Let’s bring mobile device security awareness. Workers don’t just carry their mobile devices to work; they practically live on them. The smartphone is indeed the first thing most people check when they wake up and the last thing they look at before sleeping.
A company-approved personal gadget is used by over two-thirds of employees nowadays, according to recent research.
As a result of its simplicity, lack of learning curve, and ability to respond quickly to after-hours work orders and emails, many employees are more likely to use their own mobile devices instead of the company-provided phone. It is no wonder why 85 percent of firms, according to a recent poll, have Bring Your Own Device (BYOD) policies in place.
There are nonetheless substantial security concerns when it comes to utilizing mobile devices. Using personal mobile devices for business makes it tougher for corporate IT departments to protect company information, systems, and networks.
It’s not uncommon for employees to forget to update the security software or reset passwords, and some may even utilize public Wi-Fi, which might allow a hacker to gain access to corporate networks. This is especially true for personal mobile devices, which represent a serious threat to company and customer data.
As a result of mobile data breaches, 1 in 3 enterprises has been affected. 25 million smartphone users were affected after hackers placed malware in a popular social media app.
These data breaches indicate how a lack of mobile device security can cost a company millions in mitigation and restoration expenditures, as well as in wasted time and operational efficiency.
That’s why your company should use these 5 mobile device security strategies to strengthen your entire workplace cybersecurity plan.
Mobile Device Security Best Practices
The days when contact addresses and phone numbers were the most sensitive information on an employee’s cellphone are long gone.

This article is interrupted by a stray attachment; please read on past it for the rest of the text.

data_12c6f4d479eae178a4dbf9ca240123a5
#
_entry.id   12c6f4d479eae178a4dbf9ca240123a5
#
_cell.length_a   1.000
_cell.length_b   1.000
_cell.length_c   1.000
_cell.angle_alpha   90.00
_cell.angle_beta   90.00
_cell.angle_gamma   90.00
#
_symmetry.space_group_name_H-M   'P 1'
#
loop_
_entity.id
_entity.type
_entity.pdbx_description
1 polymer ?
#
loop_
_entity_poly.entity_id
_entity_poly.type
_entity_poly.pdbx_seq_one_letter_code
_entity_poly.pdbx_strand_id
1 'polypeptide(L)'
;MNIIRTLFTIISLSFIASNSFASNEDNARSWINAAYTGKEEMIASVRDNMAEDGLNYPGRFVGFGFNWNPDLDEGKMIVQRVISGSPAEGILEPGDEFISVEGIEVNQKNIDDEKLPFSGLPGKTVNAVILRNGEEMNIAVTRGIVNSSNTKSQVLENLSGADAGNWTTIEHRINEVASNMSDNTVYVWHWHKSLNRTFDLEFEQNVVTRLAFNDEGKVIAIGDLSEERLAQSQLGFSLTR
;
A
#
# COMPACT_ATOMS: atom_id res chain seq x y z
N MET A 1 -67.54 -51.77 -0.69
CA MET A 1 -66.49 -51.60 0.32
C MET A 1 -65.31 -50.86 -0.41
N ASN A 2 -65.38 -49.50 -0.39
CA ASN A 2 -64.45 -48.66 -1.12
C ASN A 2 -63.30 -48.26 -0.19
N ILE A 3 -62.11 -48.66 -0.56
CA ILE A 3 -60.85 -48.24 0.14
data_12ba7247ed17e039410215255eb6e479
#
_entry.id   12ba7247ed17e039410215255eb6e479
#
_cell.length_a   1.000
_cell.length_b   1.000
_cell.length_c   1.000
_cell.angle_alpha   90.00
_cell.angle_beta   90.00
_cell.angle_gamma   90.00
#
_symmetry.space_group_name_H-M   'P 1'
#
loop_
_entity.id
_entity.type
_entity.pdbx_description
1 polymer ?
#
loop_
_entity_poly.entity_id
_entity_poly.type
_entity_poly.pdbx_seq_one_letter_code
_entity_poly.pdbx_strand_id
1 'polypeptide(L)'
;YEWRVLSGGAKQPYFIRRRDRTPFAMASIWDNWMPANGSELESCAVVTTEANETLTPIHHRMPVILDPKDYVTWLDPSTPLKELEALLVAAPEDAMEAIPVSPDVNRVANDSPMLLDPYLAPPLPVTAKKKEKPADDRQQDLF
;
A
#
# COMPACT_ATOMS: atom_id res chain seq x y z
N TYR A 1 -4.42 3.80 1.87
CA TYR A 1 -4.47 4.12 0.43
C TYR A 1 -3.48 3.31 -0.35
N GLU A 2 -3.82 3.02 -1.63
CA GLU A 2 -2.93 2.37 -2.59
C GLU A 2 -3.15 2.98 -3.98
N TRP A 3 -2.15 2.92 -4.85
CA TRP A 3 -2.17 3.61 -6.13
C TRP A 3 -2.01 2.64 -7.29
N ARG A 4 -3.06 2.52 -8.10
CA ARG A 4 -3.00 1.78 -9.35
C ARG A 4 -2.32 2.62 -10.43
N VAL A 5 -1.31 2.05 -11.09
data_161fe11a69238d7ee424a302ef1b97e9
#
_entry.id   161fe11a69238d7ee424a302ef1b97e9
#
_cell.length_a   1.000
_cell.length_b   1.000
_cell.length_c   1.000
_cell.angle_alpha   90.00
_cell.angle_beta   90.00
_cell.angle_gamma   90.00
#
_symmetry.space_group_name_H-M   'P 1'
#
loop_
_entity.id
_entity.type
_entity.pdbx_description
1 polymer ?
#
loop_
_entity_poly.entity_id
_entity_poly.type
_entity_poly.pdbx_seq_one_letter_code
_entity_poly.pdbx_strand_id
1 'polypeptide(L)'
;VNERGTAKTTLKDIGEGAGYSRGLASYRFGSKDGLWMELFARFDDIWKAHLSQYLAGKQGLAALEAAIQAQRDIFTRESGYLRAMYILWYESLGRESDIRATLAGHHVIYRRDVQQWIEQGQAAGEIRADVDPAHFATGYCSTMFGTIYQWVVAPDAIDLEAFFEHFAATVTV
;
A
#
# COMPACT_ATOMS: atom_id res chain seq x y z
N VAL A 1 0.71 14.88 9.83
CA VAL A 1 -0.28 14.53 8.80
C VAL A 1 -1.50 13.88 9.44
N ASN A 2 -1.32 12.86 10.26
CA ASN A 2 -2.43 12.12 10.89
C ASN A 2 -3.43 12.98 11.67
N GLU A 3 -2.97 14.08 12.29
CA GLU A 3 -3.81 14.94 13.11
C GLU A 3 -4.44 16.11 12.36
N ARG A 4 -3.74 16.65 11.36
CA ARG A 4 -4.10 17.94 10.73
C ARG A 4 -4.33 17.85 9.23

Mobile devices such as the iPhone and iPad can now be used for accessing anything from email messages, passwords, proprietary company data, and transactions to any other confidential company data. Mobile technology is set to become a standard element of business as 5G technology makes it easier and faster to connect online.
Unauthorized access to a phone, tablet, or even other IoT device, depending on the way your company uses mobile devices, can result in a devastating cyber-incident impacting your organization’s whole IT system.
While it is critical to apply cybersecurity precautions in general, the following steps will assist you in preventing security vulnerabilities with mobile devices specifically and in keeping your data secure.
Implement a Mobile Device Security Policy:
Create a device usage policy before giving cellphones or tablets to your staff. Include what actions will be taken if employees break the policy.
Employees must be aware of the security dangers associated with smartphone use, as well as the security precautions they can take to mitigate those the threats.
Well-informed, accountable employees should be your first line of defense against cybersecurity threats.
Implement a Bring Your Own Device (BYOD) Policy:
If you permit employees to be using their personal equipment for the company’s operations, you must have a comprehensive Bring Your Own Device (BYOD) policy in effect.